This time last year I had wrapped my day climb of Mt. Whitney and was preparing for the swim from Alcatraz to Crissy Field. Life was chaotic but not overwhelming, occasionally marred by interactions with The Genius or ludicrous events like T-Shirt Gate. I thought I was weeks away from being divorced, and would be weeks away from neatly tying up all the lose ends of dealing with adultery. I recall coming to the conclusion that my life from that point forth was going to be about the senses, to include intuition. But at the time I was focused on taste, smell, touch, seeing (with two eyes) and hearing. Basically, food, wine, encounters and adventurous athletic pursuits. Not necessarily in that order, and not an exhaustive list, but those four food groups were to be a constant presence in my pyramid of life.
On a drive through the hills of Marin visions of my future lured me west. Perhaps a cafe or restaurant that was open entirely to the outdoors, as if plucked from a cliff in Costa Rica, and now perched over Tomales Bay. We’d have fire pits and serve gourmet popcorn and farm-inspired cocktails. Maybe Mr. Delicious would help launch it. We’d nurture a gaggle of fans, treat them like members of a family, and create a place where a beautiful spirit could sink into a couch and satisfy all their senses.
Well, the ones that could be satisfied while clothed.
My inner restauranteur, encounter junkie and athlete would be tended to while I built a business that could be passed on to the dudes if they were game. If I did it right, I could save up some cash to buy an apartment in Buenos Aires where Tango, Malbec and some smokin’ hot man named Javier would be in charge of my sensory fulfillment.
…I love that girl. Eyes wide, brave, spirited, willing to push herself beyond where she had ventured in the past. Creator of What ifs? and I cans! Willing to be vulnerable and honest. She’s pretty cool. And a bit naive.
And now she shares space with a liberated me.
Fred and Frankie, of The Calmmune, committed to get lost with me for 18 miles of fun on Mt. Tam this week. Frankie had to bail. I’m certain it wasn’t because he was overly intimidated, but rather because he’s launching a cool new business. So Fred and I set off for his first summit of Mt. Tamalpais. Last July I took a breather from Tam for Whitney and the Bay, so I was not prepared for the chill and tree rain – fog that collects on branches and then gathers steam, and girth, as it rolls down and then off, landing on my nose, in my hair, on my hands so cold I could barely bend the fingers to open my water bottle. So I just tilted my head back and collected from the evergreens.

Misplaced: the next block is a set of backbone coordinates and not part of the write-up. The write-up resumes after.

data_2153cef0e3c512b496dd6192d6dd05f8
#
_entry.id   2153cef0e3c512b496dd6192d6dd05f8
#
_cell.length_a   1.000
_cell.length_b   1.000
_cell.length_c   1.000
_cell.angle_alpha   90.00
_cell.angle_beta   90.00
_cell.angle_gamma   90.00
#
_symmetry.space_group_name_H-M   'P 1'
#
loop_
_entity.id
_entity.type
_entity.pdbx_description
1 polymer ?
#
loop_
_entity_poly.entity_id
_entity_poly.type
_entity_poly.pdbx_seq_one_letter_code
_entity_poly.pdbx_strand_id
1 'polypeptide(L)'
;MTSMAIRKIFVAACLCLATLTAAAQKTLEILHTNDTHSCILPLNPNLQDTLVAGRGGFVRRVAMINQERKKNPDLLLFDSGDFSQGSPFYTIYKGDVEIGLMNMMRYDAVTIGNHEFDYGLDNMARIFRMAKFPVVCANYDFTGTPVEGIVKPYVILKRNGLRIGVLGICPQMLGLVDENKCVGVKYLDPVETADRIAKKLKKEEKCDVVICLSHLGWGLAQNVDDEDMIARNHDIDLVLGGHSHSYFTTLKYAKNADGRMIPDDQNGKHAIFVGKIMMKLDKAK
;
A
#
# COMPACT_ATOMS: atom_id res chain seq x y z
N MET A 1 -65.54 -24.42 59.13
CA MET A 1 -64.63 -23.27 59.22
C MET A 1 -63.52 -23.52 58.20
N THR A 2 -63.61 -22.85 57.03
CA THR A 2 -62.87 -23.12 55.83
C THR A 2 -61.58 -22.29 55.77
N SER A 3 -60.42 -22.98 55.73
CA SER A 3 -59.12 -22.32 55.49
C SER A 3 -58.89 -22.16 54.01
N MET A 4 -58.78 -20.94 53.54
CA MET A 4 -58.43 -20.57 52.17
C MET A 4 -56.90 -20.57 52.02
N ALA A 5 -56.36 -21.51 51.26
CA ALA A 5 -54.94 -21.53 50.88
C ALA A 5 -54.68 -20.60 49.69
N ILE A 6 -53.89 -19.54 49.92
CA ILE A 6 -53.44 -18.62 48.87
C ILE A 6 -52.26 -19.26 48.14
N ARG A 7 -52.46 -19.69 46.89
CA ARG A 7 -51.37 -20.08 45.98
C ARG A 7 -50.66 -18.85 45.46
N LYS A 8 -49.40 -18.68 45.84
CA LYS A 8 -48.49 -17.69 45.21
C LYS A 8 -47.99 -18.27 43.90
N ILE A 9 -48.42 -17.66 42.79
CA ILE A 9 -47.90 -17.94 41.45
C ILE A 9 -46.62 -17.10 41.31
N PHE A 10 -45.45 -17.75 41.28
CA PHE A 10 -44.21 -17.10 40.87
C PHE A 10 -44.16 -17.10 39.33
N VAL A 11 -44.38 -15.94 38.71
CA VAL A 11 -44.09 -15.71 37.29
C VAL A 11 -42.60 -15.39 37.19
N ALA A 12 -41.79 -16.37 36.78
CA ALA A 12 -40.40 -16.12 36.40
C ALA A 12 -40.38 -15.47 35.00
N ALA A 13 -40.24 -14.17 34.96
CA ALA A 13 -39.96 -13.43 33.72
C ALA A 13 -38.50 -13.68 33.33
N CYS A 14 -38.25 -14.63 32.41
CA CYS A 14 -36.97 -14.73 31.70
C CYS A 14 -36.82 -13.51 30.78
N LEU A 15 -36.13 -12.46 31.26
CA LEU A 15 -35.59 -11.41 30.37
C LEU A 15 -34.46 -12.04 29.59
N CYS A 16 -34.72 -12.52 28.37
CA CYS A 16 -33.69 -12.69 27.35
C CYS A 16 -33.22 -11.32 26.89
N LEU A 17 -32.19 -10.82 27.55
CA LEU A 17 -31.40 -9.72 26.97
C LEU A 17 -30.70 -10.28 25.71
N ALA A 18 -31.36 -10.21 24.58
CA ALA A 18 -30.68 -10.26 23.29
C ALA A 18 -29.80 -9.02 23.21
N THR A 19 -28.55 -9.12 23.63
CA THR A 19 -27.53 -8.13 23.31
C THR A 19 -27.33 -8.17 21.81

The first part of the Matt Davis Trail switchbacks its way through forest and ferns and moss covered rocks. Stairs shorten the trail and extend the burn. The first two miles are a tail kicker. At the perfect time, the forest falls away and the ocean shows off. On this day she was grey. One hundred shades of grey. Dove near the shore, two swaths of steel a mile out, heather in between, then silvery as she met the horizon. The sky mirrored her. Eventually they lost themselves in an embrace at the horizon. Even though I was hot and sweaty and my hands were freezing, I still felt like I was curled up on a window seat with a good book, nestled under a soft, knitted throw, glancing out at a sky that was about to puff out snow.
Fred was wowed.
So was I. Mt. Tam had never looked so gorgeous. Wet, rich, mysterious, alive; her energy was palpable, a presence that one would have to be dead to ignore. She revealed only what was needed to move forward ten paces. We stopped at Table Rock, climbing over banana slugs and tree limbs to stand cantilevered above Stinson Beach. Then continued up the switchbacks that comprise the lower third of her body. Our conversation didn’t pause and, like our hikes in the past, we went deep down with every foot of ascent.